The recent Sun-Times coverage of Chicago charter school performance confirms the wisdom of Mark Twain, who once said there are three kinds of lies: lies, damned lies, and statistics.
The Sun-Times didn’t lie, but it analyzed statistics in a way that casts charter schools in a negative light. There are other — I think better — ways to assess how charters are doing. The coverage focused on the release of citywide elementary school achievement data (NWEA). It included a news story and an opinion piece that ran a few days later from a principal at a school in an affluent neighborhood, both of which draw sweeping conclusions from limited data about how charter schools and district-run schools compare. We at the Illinois Network of Charter Schools feel compelled to tell the rest of the story.
First, the article and the op-ed in particular compare charter schools to non-selective magnet schools. Both are non-selective public schools and enroll through a random lottery, however these two types of schools serve a vastly different student demographic. Charter public schools serve an elementary school student population that is 90 percent low-income and 93 percent minority, which are both higher than district-run schools. The disparity is even greater when you compare charter schools to non-selective magnet schools with 67 percent low-income and 76 percent minority. As many high-performing schools prove, poverty is not destiny, but ignoring relative economic need in any school performance analysis leads to skewed results.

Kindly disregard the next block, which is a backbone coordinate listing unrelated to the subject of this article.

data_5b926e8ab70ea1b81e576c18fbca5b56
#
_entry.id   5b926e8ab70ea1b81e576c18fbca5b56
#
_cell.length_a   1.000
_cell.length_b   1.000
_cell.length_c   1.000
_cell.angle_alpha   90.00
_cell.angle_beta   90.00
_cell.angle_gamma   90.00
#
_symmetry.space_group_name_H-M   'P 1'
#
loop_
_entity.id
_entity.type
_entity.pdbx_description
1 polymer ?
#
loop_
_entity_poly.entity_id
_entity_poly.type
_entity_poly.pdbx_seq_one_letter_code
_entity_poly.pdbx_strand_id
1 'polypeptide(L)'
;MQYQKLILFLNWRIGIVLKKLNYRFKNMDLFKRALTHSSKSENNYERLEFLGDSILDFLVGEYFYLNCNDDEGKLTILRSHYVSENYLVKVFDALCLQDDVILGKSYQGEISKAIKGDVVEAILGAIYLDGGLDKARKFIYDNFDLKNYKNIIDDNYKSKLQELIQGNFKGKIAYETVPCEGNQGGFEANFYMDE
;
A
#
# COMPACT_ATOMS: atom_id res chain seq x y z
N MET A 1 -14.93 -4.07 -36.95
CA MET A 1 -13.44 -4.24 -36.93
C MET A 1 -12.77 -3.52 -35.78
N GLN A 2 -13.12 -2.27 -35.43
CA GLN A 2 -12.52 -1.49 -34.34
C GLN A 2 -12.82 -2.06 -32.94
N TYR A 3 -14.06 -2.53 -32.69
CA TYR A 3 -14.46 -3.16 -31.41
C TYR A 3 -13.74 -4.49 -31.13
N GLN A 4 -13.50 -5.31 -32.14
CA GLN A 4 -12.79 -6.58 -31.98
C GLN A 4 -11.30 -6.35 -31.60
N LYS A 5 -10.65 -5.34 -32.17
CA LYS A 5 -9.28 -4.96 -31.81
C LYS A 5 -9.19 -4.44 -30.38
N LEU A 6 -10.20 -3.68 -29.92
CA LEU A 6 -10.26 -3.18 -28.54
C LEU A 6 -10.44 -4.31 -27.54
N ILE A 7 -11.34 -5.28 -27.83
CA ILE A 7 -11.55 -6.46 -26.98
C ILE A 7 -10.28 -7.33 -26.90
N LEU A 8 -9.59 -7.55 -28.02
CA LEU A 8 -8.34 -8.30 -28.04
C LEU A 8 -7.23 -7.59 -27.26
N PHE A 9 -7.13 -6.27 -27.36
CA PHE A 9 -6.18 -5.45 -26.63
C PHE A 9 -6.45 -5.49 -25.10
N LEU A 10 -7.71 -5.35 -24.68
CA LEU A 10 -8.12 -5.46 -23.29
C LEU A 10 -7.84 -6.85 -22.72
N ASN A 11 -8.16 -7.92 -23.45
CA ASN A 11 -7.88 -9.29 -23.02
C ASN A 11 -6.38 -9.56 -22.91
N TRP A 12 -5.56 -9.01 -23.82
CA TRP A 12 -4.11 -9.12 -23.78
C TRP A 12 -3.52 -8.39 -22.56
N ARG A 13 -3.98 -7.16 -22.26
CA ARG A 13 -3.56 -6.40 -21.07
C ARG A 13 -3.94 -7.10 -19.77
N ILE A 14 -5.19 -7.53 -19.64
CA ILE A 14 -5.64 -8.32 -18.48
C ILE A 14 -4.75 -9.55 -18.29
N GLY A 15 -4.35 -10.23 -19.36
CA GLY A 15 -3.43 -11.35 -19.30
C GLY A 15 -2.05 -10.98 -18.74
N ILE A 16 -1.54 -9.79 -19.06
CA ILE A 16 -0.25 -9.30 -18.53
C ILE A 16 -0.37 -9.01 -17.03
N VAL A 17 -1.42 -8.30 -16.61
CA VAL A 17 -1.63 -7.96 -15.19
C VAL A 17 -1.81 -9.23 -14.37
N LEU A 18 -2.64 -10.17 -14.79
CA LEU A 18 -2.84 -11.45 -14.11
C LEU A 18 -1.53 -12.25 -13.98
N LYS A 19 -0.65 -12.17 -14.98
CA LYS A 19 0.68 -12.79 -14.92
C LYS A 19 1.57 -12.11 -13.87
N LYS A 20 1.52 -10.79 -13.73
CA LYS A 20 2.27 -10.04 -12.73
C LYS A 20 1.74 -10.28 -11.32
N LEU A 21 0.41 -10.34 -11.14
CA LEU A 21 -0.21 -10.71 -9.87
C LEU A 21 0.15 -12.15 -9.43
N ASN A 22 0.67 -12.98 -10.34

Second, the article acknowledges but doesn’t really take into account that several of the highest performing charter elementary schools in the city do not take the NWEA test or use a different testing schedule, which is part of the flexibility that is allowed in the charter model. These schools enroll thousands of students. Therefore, by omitting them, it makes apples-to-apples comparisons impossible. We have always acknowledged the need for charter school performance to exceed the targets set forth in their charters, and this most recent data analysis indicates that some are coming up short. But a full inclusion of all schools would paint a very different picture.
Third, in a week when the other major education story was the 4 percent annual increase in the city’s graduation rate, charter schools didn’t merit a mention in any news outlet that I saw. Over the past decade, charter schools have led the way in graduation rates in the city and have increased the citywide averages substantially. In 2013 the charter graduation rate of 74 percent was much higher than the 63 percent graduation rate at comparable open-enrollment high schools. The story is even more dramatic when one examines college enrollment rates, where charter schools continue to outperform the district average and comparison schools.
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